Панорама российских трансмедиа: опыт картирования мультиплатформенных инициатив
The article investigates the representation of analytical media content through the use of digital computer and online databases (the so-called data journalism, journalism of "big data", or journalism of metadata, as it is defined in the study). The author reveals the unique features of data journalism as a phenomenon and a process and proves that this format of convergent content represents the opportunities of synergy of formal, logical and associative presentation of information in an interactive online format and appears to be a synthesis of the three types of classical journalistic genres. Online data journalism determines fundamentally new opportunities for the strategic development of media content characteristics and functions of modern journalism as an element of open public governance and the development of science about media (medialogy).
The main research question of the article is what specificity Russian transmedia storytelling initiatives present. The goal of the research is to underline the social and cultural contexts in which transmedia storytelling is inserted in the country, reconstructing the panorama of Russian transmedia landscape. In addition, the rationale for the research is to investigate implications of transmedia tools in different spheres, including Entertainment & Gaming, Political Movements, Social Change, Activism, Journalism, and Branding as the main directions of transmedia strategies in Russia. The article highlights the specificities of civic engagement and participatory culture in contemporary Russia and emphasizes transmedia storytelling as implying grassroots initiatives.
Russian television has a common problem: the most active media consumers are abandoning television to binge-watch foreign TV shows on online streaming services or social networks with video content. Transmedia storytelling (TS) could re-invent old-fashioned media by using multiple media platforms, content expansion and audience engagement to add active media consumers to a decreasing television audience.
But will TS really help Russian TV re-invent itself and its audience or will it simply disguise the gap between the different interests of TV audiences and producers? This chapter first gives an overview of recent developments in Russian television, its audience and transmedia storytelling. It then studies the transmedia project “Sasha Sokolov. The Last Russian Writer”, produced by Russia’s leading broadcaster Channel One Russia, using methodology based on Gambarato’s (2013) transmedia analytical model.
The documentary’s subject is a little-known, cult author; it is produced as a detective docudrama and promoted by transmedia strategies, which contributed to its remarkable success, even in an unpopular category. However, the closed character of Russian television and the producers’ choice to limit the participatory opportunities of TS diminished the possibly greater success of the program. This case demonstrates the problems of freedom of expression on Russian TV, which is limited to “safe” topics (such as literature) and allows alternative (and not always argumentative) opinions only from the members of an elite group. Contemporary media technologies and strategies are used to expand the number of viewers, but not to initiate public discussion.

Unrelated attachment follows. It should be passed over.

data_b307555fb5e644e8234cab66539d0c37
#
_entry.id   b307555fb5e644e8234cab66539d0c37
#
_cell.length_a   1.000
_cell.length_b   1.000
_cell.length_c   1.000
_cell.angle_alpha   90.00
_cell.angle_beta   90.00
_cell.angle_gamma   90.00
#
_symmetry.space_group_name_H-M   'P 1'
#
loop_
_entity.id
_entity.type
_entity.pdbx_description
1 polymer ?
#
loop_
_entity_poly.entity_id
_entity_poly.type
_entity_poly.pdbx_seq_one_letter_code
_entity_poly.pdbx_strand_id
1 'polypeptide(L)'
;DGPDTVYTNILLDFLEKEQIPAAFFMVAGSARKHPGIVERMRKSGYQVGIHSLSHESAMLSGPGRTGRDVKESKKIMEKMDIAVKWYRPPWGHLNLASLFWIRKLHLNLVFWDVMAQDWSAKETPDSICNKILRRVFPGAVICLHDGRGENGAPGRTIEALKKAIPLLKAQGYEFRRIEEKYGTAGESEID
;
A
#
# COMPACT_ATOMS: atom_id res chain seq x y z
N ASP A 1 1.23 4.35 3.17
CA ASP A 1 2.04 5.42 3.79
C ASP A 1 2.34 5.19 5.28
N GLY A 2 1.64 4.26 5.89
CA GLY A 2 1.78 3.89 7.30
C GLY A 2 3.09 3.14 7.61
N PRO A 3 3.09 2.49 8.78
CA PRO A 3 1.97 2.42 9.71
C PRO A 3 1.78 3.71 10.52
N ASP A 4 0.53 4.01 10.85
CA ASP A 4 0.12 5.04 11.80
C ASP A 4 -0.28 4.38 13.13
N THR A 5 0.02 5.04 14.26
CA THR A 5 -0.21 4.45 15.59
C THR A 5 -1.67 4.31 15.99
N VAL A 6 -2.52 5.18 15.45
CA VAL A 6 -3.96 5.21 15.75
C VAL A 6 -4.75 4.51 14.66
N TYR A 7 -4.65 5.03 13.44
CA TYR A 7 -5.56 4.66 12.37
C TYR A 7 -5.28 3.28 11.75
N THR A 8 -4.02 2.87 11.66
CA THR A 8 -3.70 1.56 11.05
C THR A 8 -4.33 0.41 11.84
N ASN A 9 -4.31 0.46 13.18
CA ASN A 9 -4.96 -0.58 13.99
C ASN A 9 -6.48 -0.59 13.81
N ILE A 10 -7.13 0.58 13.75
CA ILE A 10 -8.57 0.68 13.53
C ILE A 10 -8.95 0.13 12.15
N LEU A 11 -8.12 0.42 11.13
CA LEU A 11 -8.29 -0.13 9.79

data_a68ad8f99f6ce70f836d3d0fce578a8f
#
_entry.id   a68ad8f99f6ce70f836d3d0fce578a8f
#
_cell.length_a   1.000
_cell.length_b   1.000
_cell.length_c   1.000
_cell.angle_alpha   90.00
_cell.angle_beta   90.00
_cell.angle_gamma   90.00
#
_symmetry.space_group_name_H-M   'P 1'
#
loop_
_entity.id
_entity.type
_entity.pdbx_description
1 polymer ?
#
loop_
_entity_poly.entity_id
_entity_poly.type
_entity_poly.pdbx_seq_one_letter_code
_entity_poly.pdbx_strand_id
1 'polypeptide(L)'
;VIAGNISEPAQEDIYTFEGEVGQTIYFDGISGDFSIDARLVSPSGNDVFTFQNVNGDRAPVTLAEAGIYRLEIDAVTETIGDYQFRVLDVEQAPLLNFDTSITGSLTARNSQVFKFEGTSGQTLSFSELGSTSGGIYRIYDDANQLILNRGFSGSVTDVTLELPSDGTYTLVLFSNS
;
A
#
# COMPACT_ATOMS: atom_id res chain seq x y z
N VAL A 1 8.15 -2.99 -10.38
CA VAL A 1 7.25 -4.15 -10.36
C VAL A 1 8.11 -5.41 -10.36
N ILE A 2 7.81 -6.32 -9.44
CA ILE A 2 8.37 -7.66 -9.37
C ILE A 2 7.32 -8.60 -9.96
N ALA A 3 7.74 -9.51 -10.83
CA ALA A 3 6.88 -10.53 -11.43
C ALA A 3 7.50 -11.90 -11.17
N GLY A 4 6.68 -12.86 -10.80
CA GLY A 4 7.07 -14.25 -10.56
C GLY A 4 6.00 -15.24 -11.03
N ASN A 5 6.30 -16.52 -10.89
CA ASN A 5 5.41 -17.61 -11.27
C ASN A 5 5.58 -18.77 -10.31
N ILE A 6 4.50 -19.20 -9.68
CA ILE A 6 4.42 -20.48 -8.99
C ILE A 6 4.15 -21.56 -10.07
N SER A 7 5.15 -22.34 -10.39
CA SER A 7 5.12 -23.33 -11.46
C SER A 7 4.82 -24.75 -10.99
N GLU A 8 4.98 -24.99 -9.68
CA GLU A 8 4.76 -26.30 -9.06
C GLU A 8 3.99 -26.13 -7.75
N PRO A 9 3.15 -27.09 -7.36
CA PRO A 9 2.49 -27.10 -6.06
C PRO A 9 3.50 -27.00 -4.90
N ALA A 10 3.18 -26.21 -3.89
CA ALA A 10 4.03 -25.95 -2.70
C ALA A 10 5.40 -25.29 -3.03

The article is devoted to the problem of communicative features of the constructive structure of the font identity in the city branding sphere. This problem is considered in the framework of the nonlinearity of visual communication based on typology, comparative and structural analysis of the font identity of the world's cities. The article analyzes the brand identity of the city of Murmansk (2015) with the use of qualitative research methods: an expert interview with the designer of Murmansk identity.
This paper explores, mainly from a legal perspective, the extent to which the Russian regulations of traditional TV and online audiovisual media policies have been consistent with the Council of Europe (hereinafter CoE) standards. The study compares between the CoE and Russian approaches to specific aspects of audiovisual regulation including licensing, media ownership, public service media, digitalization, and national production. The paper first studies the CoE perspective through examining its conventional provisions related to audiovisual media, the case law of the European Court of Human Rights as well as the CoE non-binding documents. The paper then considers Russian national legislation governing audiovisual media and the Russian general jurisdiction courts’ practice on broadcast licensing. The paper suggests that the Russian audiovisual regulations are insufficiently compatible with the CoE standards and more in line with the Soviet regulatory traditions.
Systems Thinking in Museums explores systems thinking and the practical implication of it using real-life museum examples to illuminate various entry points and stages of implementation and their challenges and opportunities. Its premise is that museums can be better off when they operate as open, dynamic, and learning systems as a whole as opposed to closed, stagnant, and status quo systems that are compartmentalized and hierarchical. This book also suggests ways to incorporate systems thinking based on reflective questions and steps with hopes to encourage museum professionals to employ systems thinking in their own museum. Few books explore theory in practice in meaningful and applicable ways; this book offers to unravel complex theories as applied in everyday practice through examples from national and international museums.